Intel X79 Sandy Bridge-E Motherboards Roundup

By on November 30, 2011
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MSI vs ECS vs ASUS vs Gigabyte


For all the four motherboards the first thing I did was update the BIOS, which was a very easy process. Outside of that everything was just a matter of plugging in the components on the board to get everything started.

One of the biggest issues we had, after the fact that we didn’t have our test CPU until very recently, was that we didn’t have a heatsink. No existing cooler blocks have compatibility with socket LGA 2011. Thankfully Noctua came to our rescue and gave us their recently released NH-D14 SE2011 heatsink. This heatsink is a behemoth, and matches perfectly with a processor as huge as the Intel Core i7-3960X. And the best part is that it clamps on top of the LGA 2011 bracket, so installation time was less than 4 minutes. The NH-D14 SE2011 really is a capable air cooler, to the point where it easily handled an overclock of 4.7GHz without breaking a sweat! You’ll find more details in the benchmarks later on.

After that came the issue of thoroughly utilizing the new quad-channel memory on X79 motherboards and this is where G.Skill came in to help us out with their RipJaws Z 4x4GB DDR3-1600MHz memory kit. These bad boys run at 1.5v and speeds of CL9-9-9-24. Not once during our overclocking session did the RipJaws Z fail to keep up; running significantly cooler than the rest of the system when running benchmarks. The RipJaws Z is one of the most stable and overclocking friendly RAM kit I have used in a long time, especially given the fact that on a new chipset not every memory will work on a variety of motherboards under such extreme overclocking conditions.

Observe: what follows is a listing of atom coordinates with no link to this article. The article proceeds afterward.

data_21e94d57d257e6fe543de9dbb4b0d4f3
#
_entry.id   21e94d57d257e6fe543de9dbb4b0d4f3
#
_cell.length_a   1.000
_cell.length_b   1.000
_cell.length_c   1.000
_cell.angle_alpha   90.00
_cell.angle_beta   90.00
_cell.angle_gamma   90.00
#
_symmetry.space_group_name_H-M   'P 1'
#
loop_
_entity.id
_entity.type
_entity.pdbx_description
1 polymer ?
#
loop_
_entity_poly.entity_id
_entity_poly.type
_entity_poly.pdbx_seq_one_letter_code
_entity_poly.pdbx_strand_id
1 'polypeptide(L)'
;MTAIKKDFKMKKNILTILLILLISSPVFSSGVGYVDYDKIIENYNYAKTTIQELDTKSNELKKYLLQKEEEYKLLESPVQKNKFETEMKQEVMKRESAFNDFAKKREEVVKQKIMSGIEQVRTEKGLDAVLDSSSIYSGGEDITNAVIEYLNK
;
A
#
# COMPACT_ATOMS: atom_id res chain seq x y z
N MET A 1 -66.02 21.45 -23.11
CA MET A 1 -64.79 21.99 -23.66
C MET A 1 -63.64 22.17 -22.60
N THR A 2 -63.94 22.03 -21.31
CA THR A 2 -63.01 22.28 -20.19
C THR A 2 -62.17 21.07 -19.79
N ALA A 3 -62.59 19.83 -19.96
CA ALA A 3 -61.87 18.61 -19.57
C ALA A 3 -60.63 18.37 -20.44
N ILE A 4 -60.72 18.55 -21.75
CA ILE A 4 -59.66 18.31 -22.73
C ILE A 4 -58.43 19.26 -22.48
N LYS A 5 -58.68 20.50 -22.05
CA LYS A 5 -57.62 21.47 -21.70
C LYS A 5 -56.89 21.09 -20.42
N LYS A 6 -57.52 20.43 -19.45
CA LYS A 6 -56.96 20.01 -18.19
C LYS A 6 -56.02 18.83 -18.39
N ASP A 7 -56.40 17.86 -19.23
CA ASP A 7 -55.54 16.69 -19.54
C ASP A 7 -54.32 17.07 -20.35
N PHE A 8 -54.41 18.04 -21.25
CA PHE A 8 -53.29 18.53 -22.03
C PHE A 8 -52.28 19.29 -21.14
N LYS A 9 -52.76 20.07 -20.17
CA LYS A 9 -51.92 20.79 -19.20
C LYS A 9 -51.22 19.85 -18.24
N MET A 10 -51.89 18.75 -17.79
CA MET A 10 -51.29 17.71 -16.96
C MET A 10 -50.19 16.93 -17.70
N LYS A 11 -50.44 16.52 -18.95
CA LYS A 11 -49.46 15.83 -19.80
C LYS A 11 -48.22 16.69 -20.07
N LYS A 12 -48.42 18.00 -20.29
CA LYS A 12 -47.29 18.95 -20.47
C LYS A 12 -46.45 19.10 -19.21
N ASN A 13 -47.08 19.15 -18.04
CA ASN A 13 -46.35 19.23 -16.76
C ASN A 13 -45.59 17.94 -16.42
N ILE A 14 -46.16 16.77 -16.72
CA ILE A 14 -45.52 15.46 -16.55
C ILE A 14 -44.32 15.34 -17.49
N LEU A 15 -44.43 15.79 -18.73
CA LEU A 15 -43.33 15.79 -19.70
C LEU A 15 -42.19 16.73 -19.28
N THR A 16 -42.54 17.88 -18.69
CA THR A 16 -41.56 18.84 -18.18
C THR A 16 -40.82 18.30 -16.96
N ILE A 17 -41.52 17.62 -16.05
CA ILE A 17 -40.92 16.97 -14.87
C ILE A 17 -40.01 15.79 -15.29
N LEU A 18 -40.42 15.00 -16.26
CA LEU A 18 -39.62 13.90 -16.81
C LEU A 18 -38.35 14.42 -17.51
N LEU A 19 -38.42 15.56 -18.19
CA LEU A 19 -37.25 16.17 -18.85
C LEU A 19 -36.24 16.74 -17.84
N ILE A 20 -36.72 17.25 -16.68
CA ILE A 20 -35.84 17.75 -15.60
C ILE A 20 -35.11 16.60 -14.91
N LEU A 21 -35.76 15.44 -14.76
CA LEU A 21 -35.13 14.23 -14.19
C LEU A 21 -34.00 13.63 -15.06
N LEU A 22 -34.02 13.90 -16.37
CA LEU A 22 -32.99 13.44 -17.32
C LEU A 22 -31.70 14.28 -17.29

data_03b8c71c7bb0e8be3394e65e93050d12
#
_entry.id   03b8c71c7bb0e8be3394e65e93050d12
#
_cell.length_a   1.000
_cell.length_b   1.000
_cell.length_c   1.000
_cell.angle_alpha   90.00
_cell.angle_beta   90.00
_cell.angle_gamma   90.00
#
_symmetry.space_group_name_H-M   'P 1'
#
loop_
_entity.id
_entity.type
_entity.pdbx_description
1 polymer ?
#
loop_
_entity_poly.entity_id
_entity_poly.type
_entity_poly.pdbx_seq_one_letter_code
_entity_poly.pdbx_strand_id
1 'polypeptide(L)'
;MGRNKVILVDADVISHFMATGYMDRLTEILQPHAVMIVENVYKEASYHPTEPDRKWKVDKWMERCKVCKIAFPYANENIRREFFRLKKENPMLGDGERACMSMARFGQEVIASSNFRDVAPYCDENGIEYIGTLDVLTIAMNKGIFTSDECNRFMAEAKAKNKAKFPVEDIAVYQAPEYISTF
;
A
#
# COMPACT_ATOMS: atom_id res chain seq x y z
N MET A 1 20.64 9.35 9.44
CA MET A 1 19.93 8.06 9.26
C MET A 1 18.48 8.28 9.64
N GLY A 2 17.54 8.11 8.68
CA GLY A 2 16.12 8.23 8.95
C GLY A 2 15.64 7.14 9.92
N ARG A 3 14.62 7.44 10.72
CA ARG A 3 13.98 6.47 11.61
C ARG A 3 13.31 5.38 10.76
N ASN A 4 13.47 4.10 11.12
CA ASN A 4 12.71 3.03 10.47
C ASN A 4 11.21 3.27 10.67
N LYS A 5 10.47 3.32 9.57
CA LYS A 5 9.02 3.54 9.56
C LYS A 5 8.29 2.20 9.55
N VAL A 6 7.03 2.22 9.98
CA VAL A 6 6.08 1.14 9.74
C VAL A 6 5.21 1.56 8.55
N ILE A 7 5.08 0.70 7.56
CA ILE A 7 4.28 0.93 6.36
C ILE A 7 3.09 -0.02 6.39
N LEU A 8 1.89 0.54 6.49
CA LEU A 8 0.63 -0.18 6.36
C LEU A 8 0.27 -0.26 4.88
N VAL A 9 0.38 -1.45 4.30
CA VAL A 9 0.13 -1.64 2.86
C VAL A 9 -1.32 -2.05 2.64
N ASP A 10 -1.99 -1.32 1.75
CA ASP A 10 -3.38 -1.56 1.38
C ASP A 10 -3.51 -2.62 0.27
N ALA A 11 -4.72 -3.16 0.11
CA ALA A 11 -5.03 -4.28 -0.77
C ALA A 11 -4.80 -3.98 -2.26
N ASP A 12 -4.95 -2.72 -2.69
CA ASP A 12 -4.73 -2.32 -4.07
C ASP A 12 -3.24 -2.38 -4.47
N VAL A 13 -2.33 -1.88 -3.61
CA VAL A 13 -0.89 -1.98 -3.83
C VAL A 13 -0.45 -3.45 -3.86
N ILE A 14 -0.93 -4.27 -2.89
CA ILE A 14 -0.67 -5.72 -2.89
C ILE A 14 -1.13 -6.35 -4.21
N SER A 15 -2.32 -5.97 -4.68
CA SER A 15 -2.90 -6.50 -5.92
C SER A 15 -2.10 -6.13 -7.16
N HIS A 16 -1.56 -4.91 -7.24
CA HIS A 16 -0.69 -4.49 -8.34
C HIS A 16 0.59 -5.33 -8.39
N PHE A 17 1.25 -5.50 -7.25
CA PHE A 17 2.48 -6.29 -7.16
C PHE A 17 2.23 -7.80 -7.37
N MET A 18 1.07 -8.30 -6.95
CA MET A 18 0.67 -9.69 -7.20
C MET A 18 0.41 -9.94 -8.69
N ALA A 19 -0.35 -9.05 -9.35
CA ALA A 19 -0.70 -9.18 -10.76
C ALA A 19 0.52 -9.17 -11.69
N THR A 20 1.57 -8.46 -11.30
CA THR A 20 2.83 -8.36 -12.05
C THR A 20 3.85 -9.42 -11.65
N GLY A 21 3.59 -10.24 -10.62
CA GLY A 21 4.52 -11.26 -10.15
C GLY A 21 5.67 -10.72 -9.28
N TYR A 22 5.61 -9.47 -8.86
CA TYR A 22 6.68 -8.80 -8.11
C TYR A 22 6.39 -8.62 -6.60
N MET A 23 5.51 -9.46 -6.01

Then of course there was the Intel Core i7-3960X itself, which sadly arrived a little too late for us to run benchmarks on it on the day of its worldwide release. And even though I knew it had 2,011 pins which meant it would be bigger than the old LGA 1366 processors, and indeed the recent LGA 1155 processors, I honestly didn’t expect it would be this huge.

LGA 1155 vs LGA 2011

Apart from the above components, the rest of the test system consisted of the following:

GPU: Zotac GeForce GTX 580 AMP! Edition

SSD: Kingston HyperX 240GB

PSU: Cooler Master 1200W Silent Pro Gold

Motherboards: MSI X79A-GD65 (8D) \ ECS X79R-AX \ ASUS P9X79 Deluxe \ Gigabyte A1 Assassin 2

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About

From auditing to editing, I now test and analyze the latest gadgets and games instead of the latest financial statements. Both jobs are equally intense and rewarding. When I'm not burning up hardware in the name of science, you'll find me nuking in DOTA 2 or engineering in TF2.

Comments
  • NoThankYou

    Thanks for the great review.  For those of us who are not familiar with the benchmark tests, it would be very helpful if you added “Higher is better” or “Lower is better” to the charts.
    I had planed to go with the MSI before reading your article, but now I’m even more sure.  Thanks again.

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